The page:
As consumers become increasingly expectant of companies’ wider commitment to pressing contemporary environmental and social concerns, embedding a sense of sustainability and social responsibility becomes equally as important as price. Consumers’ needs and expectations are ‘greening’ and so in order to remain competitive, it is imperative that brands adapt and evolve to both this new consumer trend and to changes in wider societal and political climate.
Profitability and sales no longer stand exclusively on the pillars of strategic marketing, brand positioning or even product innovatism but on a strong and transparent commitment to the environmental and the social cause. Demonstrating a commitment to environmental sustainability and social responsibility is a two way process; a dialect. It is also about reaching out and engaging the consumer with environmental, social and the political concerns of our time, raising awareness, questioning action and behaviour, globally and locally.
Eco-Consumerism and Choice
As globalization and the spread of knowledge, cultures, media, communications and transport intensifies, people and place have been and continue to become increasingly connected. People, consumers and companies are looking beyond national borders and boundaries, forming a new sense of global citizenship, altruism and eco-consciousness. Until recently this eco-consciousness heeded little influence upon the domains of corporation and consumerism with the conscientious consumer remaining a minority figure and ‘green’ consumer trends, non-existent. However in recent years eco-conscious consumerism has been gaining momentum, bringing with it significant implications for the corporation, company and marketing.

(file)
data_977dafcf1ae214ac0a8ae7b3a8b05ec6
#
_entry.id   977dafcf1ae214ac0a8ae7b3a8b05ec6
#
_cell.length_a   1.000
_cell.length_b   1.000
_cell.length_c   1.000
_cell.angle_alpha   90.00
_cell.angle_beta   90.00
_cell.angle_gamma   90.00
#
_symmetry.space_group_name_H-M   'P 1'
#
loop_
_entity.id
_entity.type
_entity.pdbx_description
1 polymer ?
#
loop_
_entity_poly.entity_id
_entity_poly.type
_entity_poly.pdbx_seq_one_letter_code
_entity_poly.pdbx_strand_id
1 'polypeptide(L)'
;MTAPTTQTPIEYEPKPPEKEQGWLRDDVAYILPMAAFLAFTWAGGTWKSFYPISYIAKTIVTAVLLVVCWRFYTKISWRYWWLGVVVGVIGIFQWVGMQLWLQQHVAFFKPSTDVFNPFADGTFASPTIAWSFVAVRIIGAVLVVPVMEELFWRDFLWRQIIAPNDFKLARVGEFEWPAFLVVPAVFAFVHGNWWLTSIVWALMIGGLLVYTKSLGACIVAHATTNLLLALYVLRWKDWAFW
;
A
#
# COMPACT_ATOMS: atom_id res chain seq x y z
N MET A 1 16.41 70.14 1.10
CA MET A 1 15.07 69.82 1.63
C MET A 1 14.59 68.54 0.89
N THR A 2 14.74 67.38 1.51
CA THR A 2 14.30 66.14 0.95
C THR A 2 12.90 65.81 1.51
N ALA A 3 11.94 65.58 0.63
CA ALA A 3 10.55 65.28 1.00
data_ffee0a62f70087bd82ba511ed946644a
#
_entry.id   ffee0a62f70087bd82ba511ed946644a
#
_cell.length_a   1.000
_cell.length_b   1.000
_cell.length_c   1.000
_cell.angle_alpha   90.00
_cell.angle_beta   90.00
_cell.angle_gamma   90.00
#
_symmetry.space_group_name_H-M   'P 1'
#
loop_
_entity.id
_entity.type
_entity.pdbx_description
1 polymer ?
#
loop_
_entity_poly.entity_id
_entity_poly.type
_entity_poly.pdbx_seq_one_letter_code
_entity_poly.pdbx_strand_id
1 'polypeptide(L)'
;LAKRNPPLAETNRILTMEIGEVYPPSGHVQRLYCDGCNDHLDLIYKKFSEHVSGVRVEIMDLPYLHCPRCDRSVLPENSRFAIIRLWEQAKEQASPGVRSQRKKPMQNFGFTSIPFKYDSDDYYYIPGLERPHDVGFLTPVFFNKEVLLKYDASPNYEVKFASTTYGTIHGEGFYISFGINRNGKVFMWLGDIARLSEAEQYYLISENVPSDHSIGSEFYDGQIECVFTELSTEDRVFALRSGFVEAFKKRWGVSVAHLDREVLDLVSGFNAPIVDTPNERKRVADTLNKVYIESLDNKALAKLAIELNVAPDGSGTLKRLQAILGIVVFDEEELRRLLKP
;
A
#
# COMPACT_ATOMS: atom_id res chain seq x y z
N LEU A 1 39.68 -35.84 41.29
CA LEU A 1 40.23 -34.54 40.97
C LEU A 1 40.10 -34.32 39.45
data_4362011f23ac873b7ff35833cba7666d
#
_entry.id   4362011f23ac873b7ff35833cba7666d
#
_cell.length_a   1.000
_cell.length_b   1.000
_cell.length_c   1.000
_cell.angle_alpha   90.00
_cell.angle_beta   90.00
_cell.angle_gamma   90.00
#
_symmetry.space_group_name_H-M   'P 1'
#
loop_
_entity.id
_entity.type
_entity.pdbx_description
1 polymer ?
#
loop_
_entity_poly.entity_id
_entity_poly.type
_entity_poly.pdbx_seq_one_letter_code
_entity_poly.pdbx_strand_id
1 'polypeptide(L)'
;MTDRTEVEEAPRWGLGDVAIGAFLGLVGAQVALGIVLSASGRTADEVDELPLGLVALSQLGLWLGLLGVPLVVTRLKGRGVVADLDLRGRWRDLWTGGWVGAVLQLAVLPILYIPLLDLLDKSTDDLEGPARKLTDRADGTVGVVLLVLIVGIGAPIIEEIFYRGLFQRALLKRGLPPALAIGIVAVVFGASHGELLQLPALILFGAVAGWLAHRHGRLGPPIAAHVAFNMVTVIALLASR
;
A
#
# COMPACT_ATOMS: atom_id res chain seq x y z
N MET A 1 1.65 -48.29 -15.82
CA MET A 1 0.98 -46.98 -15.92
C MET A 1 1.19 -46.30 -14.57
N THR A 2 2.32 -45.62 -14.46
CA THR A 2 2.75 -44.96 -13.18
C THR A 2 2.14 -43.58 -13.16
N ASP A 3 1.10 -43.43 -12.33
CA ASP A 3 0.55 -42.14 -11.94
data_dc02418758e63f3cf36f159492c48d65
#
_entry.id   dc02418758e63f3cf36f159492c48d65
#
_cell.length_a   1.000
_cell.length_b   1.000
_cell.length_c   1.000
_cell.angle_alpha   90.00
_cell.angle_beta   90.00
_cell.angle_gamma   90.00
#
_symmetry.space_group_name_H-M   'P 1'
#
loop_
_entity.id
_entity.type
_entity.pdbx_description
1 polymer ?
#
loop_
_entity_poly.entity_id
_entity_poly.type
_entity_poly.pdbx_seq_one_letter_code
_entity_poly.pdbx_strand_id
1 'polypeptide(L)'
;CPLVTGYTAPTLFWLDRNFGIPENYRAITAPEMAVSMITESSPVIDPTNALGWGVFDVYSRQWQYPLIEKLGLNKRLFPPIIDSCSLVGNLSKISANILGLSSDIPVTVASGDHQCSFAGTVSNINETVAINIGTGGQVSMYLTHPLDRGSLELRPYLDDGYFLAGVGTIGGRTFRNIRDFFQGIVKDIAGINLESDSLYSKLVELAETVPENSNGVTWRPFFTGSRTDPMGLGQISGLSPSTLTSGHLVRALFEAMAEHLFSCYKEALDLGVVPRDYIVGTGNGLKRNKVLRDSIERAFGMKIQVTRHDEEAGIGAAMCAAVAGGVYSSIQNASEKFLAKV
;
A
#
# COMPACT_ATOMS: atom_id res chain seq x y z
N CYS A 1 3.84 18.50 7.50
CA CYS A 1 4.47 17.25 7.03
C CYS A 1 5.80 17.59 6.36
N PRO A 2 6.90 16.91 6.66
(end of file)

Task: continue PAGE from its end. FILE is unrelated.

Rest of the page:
In the world of consumerism, eco-consciousness is a two dimensional issue in which both consumers and brands play an important role. However it is brands that must take a lead on this and give the consumer the chance to make a difference. In the domain of consumerism and corporation, products can act as the bridge between consumers’ good intentions (which is in essence a thought process) and meaningful action (the small step that makes a difference). Without an eco or ethical purchase choice available, the customer is left unable to exercise or action their good will and consumer power. In a world of consumerism that is constantly changing, evolving and expanding, it is crucial that companies look to the long-term goals of sustainability and ethical and eco-consumerism rather than the latest trends, immediate profitability and short term economic gain.
From ice cream to shampoo, today’s consumer is faced with too much choice when it comes to product and brand. Choice has always existed but today’s abundance of choice in the world of consumer goods and modern living both liberates and confuses. The abundance of choice can lead to the consumer choosing none, feeling discontent and dissatisfied. In this world of excess choice, today’s consumer will make their decision based upon trust and value. Consumers look for brands that deliver promises. Trust means a strong confidence in and reliance on the integrity of something such as a person, a product, a brand. It is a dynamic process that evolves and grows, born out of a relationship between brand and consumer. Unlike trust that is innate, value can be embedded in, increased and added to a brand. Increasingly brands have began to align themselves with associations such as the Fairtrade Foundation and Soil Association in attempt to embed and add value to their brand, engage the consumer and give the consumer peace of mind over their purchase choice. Examples of brands that have embedded values of environmental sustainability, social responsibility and ethical consumerism and in which consumers have responded enthusiastically include Green & Blacks, Café Direct, Howies and Edun.
So is Green the New Black?
Ethnographical research illustrates that consumers value brands that take in to account the environmental and social impacts of their business more. As the consequences of consumerism complacency look set to intensify, consumer concern over the environmental and social impacts of our purchase choice and services is a concern set to manifest throughout contemporary society, becoming increasingly important for brands and companies.
Brands that neglect and fail to adapt to this emerging trend of green and ethical consumerism will miss out on commercial opportunities, jeopardizing future profits.
So just like the Coco Chanel little black dress, Green is timeless and here to stay.